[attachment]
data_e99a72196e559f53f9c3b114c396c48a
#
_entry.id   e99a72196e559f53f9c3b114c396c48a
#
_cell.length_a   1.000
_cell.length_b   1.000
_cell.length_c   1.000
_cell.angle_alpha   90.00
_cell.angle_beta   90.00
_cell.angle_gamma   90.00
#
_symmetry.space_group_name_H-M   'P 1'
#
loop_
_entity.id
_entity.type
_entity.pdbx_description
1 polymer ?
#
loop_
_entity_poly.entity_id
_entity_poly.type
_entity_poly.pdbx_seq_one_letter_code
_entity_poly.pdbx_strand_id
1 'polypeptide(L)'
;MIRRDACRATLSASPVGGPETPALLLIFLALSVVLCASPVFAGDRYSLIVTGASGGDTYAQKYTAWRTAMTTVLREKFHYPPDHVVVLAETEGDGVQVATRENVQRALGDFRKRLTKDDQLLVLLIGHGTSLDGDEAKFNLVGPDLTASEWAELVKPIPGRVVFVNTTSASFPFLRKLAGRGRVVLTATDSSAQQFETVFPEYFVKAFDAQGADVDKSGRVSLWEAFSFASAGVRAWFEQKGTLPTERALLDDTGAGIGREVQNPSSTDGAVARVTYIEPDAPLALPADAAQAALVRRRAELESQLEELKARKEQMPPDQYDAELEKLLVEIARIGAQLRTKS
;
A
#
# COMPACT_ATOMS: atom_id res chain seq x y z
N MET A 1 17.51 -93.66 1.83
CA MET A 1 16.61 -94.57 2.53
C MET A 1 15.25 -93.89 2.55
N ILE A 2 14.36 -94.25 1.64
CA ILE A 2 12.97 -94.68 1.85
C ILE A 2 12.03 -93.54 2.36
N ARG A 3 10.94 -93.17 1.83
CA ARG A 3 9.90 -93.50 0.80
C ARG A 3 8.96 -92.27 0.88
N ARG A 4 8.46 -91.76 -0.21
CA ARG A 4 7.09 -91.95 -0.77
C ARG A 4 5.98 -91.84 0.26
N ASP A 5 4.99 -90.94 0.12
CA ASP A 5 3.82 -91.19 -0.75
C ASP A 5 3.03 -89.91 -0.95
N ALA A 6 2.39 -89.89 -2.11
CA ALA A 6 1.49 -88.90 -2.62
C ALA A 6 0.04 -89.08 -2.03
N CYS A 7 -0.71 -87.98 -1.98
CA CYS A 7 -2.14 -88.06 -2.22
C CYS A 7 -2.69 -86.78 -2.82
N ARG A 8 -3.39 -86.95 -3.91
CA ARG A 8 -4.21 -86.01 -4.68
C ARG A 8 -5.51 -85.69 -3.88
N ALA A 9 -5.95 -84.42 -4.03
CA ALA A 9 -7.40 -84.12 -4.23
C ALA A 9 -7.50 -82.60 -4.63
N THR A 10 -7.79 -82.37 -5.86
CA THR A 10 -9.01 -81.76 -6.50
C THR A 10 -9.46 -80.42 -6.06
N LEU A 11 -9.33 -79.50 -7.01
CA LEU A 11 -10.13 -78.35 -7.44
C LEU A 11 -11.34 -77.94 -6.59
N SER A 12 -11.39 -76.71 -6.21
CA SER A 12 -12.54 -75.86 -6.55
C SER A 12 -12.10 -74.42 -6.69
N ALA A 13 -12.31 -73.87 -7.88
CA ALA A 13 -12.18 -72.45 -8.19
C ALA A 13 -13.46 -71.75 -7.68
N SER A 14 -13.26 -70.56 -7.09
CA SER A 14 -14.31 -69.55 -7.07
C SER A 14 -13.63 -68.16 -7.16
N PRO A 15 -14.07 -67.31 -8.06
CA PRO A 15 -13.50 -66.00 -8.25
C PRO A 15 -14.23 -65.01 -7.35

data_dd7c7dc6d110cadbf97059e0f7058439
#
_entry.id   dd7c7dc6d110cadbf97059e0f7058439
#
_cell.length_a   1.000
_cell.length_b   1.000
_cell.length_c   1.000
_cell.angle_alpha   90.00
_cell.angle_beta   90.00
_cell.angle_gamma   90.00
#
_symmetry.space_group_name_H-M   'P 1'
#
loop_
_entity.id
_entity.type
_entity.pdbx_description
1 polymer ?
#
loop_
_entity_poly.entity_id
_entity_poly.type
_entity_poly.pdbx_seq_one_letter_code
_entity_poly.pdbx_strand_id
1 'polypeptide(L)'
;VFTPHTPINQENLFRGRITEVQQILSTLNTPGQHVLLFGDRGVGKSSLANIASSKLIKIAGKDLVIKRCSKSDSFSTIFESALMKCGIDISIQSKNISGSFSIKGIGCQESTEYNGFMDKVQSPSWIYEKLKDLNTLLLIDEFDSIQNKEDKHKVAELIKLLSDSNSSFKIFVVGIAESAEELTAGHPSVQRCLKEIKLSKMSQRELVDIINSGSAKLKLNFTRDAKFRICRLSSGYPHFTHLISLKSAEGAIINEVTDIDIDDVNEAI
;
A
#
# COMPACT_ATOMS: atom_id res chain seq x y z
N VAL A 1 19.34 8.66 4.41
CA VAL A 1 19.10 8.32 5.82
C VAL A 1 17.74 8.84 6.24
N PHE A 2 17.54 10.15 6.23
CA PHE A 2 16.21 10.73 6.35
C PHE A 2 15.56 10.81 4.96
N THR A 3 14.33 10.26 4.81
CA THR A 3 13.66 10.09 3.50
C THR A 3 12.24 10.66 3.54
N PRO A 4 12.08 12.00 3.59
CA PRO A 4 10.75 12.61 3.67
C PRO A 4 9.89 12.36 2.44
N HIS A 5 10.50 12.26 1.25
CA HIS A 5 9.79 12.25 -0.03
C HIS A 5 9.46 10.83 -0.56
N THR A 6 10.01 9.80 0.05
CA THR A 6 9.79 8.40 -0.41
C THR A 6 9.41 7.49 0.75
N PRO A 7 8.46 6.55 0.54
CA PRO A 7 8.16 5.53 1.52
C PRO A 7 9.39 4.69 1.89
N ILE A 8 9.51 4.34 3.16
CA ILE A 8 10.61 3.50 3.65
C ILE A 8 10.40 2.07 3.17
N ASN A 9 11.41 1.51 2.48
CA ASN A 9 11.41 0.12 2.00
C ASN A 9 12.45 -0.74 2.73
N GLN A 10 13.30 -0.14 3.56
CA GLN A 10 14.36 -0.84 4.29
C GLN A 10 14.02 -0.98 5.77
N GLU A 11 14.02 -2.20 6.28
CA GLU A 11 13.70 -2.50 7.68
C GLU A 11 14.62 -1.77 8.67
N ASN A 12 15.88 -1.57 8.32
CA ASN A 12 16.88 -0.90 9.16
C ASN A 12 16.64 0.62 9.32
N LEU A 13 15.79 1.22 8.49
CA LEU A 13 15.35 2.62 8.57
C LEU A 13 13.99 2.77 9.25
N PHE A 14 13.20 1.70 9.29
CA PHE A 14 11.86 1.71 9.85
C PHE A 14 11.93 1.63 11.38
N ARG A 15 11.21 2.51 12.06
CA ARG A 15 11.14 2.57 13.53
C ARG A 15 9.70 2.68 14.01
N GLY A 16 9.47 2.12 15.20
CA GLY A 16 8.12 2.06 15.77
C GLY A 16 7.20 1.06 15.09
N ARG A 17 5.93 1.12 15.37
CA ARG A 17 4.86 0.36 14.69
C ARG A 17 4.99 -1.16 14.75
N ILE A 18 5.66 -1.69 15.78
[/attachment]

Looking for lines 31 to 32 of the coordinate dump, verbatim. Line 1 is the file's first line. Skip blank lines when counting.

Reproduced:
N MET A 1 17.51 -93.66 1.83
CA MET A 1 16.61 -94.57 2.53